The improved high flux spirally wound membrane modules of the invention are prepared by subdividing one or more and preferably all of the membrane leaves, such as by employing another adhesive zone or glue line to subdivide the leaves of the membrane modules into two or more separate permeate flow compartments. Generally, the subdivision is by employing an additional radial adhesive or glue line zone subdividing the leaf into two separate and equal permeate flow compartments. More than two permeate compartments may be formed, however additional glue lines or adhesive zones results in the loss of the effective membrane area.
The improved membrane modules in use provide for the radial flow of the permeate within each of the membrane leaves as before, but in separate permeate compartments, so that the high pressure developed on one corner portion of the spirally wound membrane module is not carried to the outer low process pressure end of the module. The partition between the compartments restricts the axial flow of permeate, thereby creating a more favorable permeate pressure distribution. The improved pressure distribution results in a reduction in wrinkles and reduction in leakage due to seam blow out. These improvements are a result of dividing the permeate flow channel into two or more compartments. This spirally wound membrane module prevents the permeate from the high pressure feed end of each leaf from flooding the low pressure concentrate end of the leaf and therefore eliminates the loss of productivity due to a reduction in the transmembrane pressure driving force. Also, it improves spiral life by reducing the wrinkling, reverse permeation and adhesive seam blow out as in the prior art high flux modules. In addition, the improved spirally wound membrane modules may be subject to usual cleaning techniques without the difficulties associated with the high flux and the high pressure causing problems during the cleaning cycle.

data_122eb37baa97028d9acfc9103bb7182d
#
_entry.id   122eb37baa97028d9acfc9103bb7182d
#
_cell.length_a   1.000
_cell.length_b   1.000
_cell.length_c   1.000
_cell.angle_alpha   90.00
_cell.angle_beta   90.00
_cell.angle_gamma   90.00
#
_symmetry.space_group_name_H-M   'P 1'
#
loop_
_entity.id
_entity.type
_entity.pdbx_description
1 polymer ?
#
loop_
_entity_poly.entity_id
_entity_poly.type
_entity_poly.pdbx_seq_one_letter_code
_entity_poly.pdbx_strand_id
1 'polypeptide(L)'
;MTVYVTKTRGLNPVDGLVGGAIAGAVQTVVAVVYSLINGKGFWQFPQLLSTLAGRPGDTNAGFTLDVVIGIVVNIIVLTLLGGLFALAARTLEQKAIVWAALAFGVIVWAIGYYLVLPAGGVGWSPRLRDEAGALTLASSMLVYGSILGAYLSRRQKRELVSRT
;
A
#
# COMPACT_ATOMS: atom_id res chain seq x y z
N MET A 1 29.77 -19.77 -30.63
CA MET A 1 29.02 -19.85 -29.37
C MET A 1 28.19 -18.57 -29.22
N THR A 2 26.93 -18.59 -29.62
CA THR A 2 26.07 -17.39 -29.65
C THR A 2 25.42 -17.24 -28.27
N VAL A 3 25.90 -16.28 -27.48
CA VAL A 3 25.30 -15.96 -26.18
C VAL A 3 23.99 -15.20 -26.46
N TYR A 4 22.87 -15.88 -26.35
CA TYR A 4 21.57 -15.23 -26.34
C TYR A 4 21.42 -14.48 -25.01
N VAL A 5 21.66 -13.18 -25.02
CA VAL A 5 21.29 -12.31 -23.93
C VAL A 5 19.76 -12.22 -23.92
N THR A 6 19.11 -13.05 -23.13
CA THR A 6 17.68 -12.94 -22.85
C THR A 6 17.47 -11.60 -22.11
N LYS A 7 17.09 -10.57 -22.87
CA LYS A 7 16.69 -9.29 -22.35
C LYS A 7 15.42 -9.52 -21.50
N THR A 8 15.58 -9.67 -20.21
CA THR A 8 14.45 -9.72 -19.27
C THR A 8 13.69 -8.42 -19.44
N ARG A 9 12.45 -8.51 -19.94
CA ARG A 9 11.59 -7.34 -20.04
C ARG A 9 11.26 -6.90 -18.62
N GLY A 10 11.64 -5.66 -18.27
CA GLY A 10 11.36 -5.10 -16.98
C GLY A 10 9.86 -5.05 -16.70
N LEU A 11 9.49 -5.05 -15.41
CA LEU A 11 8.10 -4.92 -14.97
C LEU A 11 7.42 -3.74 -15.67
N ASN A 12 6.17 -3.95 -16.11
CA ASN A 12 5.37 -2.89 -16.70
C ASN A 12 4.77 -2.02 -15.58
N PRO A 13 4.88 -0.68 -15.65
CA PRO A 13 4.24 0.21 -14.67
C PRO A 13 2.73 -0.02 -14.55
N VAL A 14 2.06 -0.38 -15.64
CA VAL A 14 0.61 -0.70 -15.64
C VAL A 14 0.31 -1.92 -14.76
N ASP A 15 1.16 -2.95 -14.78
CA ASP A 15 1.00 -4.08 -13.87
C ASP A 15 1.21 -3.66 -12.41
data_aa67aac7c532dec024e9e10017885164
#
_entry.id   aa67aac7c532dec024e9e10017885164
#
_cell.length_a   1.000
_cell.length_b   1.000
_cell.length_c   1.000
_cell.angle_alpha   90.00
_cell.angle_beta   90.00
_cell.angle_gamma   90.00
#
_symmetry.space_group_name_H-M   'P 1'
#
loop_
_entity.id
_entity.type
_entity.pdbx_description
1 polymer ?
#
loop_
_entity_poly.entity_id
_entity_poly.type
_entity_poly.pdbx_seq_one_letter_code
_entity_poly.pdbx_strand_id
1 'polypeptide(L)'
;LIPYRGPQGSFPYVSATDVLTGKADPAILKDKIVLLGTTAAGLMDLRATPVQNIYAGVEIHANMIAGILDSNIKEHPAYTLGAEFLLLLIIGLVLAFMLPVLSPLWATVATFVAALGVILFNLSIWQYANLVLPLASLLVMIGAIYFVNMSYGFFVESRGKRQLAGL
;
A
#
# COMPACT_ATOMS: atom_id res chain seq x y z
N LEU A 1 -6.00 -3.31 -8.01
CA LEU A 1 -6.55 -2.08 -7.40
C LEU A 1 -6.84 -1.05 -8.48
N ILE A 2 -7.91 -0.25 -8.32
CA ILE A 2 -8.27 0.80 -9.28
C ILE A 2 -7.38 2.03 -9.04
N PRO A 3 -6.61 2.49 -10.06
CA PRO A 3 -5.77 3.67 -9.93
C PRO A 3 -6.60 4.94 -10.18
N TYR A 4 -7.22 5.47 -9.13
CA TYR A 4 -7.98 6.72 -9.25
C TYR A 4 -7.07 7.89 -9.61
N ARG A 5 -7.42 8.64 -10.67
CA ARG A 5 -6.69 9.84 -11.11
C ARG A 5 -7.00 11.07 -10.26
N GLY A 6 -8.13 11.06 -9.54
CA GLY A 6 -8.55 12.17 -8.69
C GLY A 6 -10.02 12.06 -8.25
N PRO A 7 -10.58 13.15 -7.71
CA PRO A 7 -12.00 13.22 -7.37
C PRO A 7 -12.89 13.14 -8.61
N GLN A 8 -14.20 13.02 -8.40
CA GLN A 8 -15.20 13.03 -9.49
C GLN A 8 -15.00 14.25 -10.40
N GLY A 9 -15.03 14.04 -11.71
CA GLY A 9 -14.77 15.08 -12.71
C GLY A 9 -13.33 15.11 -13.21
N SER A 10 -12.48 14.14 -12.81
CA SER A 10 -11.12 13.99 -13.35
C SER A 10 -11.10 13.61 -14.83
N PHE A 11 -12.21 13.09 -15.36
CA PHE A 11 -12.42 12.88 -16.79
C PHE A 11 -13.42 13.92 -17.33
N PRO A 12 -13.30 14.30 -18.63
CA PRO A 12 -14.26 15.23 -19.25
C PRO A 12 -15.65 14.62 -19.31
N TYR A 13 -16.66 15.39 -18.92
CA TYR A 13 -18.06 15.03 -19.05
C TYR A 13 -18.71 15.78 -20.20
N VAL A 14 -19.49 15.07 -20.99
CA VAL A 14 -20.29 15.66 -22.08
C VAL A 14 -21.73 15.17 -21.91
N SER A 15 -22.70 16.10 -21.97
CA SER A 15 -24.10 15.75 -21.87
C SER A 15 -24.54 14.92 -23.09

It has been found that after the cleaning of a high flux spirally wound membrane module, wrinkles are discovered in the lower pressure far outer corner of the leaf adjacent the permeate outlet, and eventually the membrane leaks or the adhesive zone leaks. Further investigation of the leaks has unexpectedly discovered that the permeate pressure in the permeate channel over a defined corner area has been found to be greater than the feed pressure of the feed stream leading to the wrinkles and blow out together with reverse permeation. The problem of wrinkles and leak often come up on the cleaning cycle in high flux, low pressure operation modules due to the high flux, for example, fluxes of 100 liters per square meter per hour or more, and feed pressures employed, for example, feed pressures of about 50-100 psi and outlet pressures per module of 20-30 psi less than the feed pressure. It has been found that the current spiral leaf ultrafiltration membrane module designs are inefficient due to back pressure of the permeate leaving a dead membrane area to occur in the low corner pressure end of the module leaf. The permeate back pressure of the leaf wherein an additional adhesive zone is employed dividing the leaf into at least two separate permeate compartments reduces the pressure differential across the leaf compartment and reduces the amount of dead pressure permeate leaf area.